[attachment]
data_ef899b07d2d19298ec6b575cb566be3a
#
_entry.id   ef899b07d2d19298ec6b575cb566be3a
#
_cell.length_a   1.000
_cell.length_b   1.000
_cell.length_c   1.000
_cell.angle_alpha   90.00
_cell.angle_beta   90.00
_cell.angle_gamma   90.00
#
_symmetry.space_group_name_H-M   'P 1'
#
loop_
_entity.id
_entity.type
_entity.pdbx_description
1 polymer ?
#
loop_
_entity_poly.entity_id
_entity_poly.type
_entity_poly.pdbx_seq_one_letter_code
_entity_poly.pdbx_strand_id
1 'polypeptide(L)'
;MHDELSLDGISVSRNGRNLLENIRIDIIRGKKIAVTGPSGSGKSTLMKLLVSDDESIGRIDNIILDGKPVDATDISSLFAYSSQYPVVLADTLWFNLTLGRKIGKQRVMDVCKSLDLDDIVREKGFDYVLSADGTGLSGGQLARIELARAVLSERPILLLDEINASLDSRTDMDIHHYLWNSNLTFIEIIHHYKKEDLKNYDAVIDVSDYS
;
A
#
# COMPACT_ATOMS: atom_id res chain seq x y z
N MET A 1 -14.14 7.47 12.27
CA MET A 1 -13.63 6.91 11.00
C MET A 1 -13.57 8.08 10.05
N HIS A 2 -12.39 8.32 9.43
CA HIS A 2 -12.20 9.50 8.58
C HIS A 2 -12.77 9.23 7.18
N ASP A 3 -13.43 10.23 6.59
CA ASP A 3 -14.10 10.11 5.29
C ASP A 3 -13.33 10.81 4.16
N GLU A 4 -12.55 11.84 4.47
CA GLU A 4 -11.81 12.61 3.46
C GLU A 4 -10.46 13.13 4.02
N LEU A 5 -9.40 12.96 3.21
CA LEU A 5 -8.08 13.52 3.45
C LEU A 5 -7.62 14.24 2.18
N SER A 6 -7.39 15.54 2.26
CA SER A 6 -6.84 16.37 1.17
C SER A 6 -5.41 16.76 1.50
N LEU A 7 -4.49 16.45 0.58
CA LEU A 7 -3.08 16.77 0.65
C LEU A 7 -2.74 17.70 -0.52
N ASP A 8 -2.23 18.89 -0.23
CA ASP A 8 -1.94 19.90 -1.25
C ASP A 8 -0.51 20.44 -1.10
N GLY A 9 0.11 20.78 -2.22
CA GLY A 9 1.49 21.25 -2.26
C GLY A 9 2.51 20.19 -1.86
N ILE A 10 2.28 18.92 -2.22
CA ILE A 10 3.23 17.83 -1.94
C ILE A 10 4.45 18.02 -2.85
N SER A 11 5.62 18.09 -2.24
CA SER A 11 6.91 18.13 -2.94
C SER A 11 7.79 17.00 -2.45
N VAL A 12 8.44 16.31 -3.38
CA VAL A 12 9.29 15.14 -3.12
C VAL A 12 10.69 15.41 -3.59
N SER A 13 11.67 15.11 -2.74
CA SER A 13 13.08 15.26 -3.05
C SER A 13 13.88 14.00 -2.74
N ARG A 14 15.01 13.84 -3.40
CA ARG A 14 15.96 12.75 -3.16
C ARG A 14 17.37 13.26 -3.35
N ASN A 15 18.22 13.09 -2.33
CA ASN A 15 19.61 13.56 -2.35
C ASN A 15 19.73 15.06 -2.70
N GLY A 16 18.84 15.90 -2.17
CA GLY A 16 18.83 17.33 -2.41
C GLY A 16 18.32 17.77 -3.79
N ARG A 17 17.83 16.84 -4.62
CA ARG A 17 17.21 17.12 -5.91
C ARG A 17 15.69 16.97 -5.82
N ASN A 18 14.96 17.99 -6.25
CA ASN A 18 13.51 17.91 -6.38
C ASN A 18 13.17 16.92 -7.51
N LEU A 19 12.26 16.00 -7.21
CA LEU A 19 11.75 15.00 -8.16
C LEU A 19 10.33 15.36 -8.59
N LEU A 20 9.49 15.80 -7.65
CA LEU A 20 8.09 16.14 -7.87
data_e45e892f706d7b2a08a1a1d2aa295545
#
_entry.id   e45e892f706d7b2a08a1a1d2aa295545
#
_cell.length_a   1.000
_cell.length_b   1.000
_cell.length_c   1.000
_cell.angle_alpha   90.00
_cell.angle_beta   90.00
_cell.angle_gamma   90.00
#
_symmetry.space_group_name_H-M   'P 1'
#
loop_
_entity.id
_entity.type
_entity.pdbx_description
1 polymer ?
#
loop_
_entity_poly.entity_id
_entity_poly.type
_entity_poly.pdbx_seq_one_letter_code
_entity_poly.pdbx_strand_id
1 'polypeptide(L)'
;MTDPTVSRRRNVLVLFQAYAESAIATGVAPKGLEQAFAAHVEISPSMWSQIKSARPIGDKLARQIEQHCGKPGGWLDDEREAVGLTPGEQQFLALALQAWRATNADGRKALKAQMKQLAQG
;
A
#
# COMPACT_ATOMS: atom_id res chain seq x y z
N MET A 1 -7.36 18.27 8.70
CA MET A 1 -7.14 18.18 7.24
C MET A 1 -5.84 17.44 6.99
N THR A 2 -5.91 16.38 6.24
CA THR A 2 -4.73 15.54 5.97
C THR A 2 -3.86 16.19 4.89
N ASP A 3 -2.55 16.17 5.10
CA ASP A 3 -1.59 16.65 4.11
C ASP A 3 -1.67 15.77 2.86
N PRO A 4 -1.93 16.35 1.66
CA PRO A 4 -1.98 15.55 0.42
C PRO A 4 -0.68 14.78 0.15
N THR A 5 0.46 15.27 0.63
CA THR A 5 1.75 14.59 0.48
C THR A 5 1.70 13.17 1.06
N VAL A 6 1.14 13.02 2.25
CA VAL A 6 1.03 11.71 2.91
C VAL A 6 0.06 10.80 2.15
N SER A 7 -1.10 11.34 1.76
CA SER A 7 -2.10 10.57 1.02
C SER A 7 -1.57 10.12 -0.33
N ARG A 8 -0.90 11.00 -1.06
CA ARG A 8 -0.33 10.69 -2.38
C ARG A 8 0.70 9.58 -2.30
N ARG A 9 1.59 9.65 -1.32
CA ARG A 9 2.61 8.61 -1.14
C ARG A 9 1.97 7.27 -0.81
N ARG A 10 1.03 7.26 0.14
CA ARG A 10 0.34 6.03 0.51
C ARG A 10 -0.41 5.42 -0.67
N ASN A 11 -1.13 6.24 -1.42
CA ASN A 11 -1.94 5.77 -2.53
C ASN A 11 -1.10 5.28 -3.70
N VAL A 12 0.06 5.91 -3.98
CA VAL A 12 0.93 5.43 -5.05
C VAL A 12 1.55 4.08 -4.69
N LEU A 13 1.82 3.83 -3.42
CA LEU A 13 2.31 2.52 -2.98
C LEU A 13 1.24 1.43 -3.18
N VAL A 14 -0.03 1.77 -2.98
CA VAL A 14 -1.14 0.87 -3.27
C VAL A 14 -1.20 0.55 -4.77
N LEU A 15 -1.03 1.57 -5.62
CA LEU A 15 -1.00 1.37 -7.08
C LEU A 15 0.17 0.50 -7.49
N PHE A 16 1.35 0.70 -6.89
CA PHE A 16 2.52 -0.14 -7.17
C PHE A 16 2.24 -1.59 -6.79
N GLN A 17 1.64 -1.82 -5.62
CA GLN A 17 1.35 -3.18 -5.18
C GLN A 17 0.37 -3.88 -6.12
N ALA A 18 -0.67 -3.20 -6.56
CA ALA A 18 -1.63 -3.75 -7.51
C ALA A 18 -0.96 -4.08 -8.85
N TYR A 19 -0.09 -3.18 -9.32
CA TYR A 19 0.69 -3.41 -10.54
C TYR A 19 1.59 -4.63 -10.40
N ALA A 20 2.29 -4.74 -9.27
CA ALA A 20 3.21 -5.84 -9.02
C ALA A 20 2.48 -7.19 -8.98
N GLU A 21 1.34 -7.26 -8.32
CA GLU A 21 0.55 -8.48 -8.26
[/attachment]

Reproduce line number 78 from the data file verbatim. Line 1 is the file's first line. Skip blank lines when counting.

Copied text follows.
C GLY A 16 18.32 17.77 -3.79